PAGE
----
7. Leigh Erceg
Some medical conditions are so rare that they only affect one person in the entire world—as far as we know. Apparently, Leigh Erceg is the only one in the world ever diagnosed with acquired savant syndrome and synesthesia (both are rare conditions on their own) following a brain injury.
In 2009, she fell down a ravine while working on her family farm and badly injured her spinal cord and brain. Due to the severity of the accident, she has no memory of anything before the injury and even has trouble remembering world events like the fall of the Berlin Wall. The injury also squashed her ability to feel emotions, which the doctors creatively called the “flat affect.”
On the other hand, she gained an extraordinary flair for art and physics. Her home is now filled with art done with Sharpies as well as boards full of complex mathematical formulas that most of us would have trouble reading, let alone understanding.
6. Eadweard Muybridge
Perhaps the most famous person on this list, Eadweard Muybridge has multiple accomplishments that you may have heard of. Apart from pioneering some of the earliest techniques in photography, he was also the first person to make a motion picture.
What may not be common knowledge, however, is how he got those talents. According to later research by a psychologist at UC-Berkeley, it was because of an injury from a serious stagecoach accident in 1860. Muybridge went into a coma for a few days. Then he suffered from intense visions and loss of hearing, taste, and smell for three months. Following his recovery, he moved to England and started his long and illustrious career as a photographer.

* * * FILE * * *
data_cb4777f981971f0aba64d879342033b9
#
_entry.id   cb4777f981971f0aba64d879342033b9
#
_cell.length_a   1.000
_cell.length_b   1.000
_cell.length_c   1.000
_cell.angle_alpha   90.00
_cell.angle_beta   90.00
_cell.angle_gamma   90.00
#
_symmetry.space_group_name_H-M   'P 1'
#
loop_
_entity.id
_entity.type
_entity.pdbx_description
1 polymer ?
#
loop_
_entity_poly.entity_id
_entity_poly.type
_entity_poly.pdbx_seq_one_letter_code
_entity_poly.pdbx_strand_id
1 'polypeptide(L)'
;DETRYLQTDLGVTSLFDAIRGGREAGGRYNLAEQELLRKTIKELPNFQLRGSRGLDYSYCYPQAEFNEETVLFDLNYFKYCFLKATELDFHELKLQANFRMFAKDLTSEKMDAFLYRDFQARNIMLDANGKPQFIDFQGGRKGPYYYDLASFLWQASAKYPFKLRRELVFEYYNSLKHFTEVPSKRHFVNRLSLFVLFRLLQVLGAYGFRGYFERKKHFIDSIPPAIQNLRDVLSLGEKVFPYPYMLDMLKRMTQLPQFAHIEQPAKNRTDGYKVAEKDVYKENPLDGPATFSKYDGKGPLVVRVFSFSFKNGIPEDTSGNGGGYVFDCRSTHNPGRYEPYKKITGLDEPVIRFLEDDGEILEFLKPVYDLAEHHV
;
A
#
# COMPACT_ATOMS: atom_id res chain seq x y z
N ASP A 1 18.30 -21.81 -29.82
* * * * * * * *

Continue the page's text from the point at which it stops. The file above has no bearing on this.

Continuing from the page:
Muybridge may be one of the earliest-known examples of someone with acquired savant syndrome—a condition in which the patient acquires extraordinary abilities following a disease or brain injury.
5. Jim Carollo
Despite high school’s best efforts, most people are bad at mathematics. There’s just something about numbers and calculations that doesn’t come naturally to everyone, and those who are good at it usually end up having hugely successful careers in specialized fields. For Jim Carollo, though, it was only a matter of going through a traumatic brain injury.
At 14 years old, he was involved in a severe auto accident and even spent some days in a coma. The injury was so serious that the doctors thought he wouldn’t make it. Not only did he survive and fully recover within a few months but he also developed a skill for math.
He scored a perfect 100 on his next geometry test without studying, which was surprising because he had never been particularly good at math before the accident. He became especially proficient at remembering numbers and can now recite anything from phone numbers, credit card numbers, old locker combinations, and the first 200 digits of pi just from memory.
4. Lachlan Connors
Not everyone is born with a talent for music. However, Lachlan Connors was so bad at it that he couldn’t even remember nursery rhymes like “Twinkle, Twinkle, Little Star.” He actually wanted to make a career in lacrosse, which may be because he was a kid at the time and didn’t know that there is no real career in lacrosse.
It all changed after he suffered a few injuries to his head while playing. What were just concussions and presumably swollen bumps the first few times soon turned into serious epileptic seizures and hallucinations. Due to the severity of his condition, his doctor advised him against playing anymore.
The seizures and hallucinations eventually subsided, though they were puzzlingly replaced by something he never had before—the ability to play musical instruments. We aren’t just talking about the guitar, either. He could now effortlessly play a wide range of instruments like piano, ukulele, mandolin, harmonica, and bagpipes.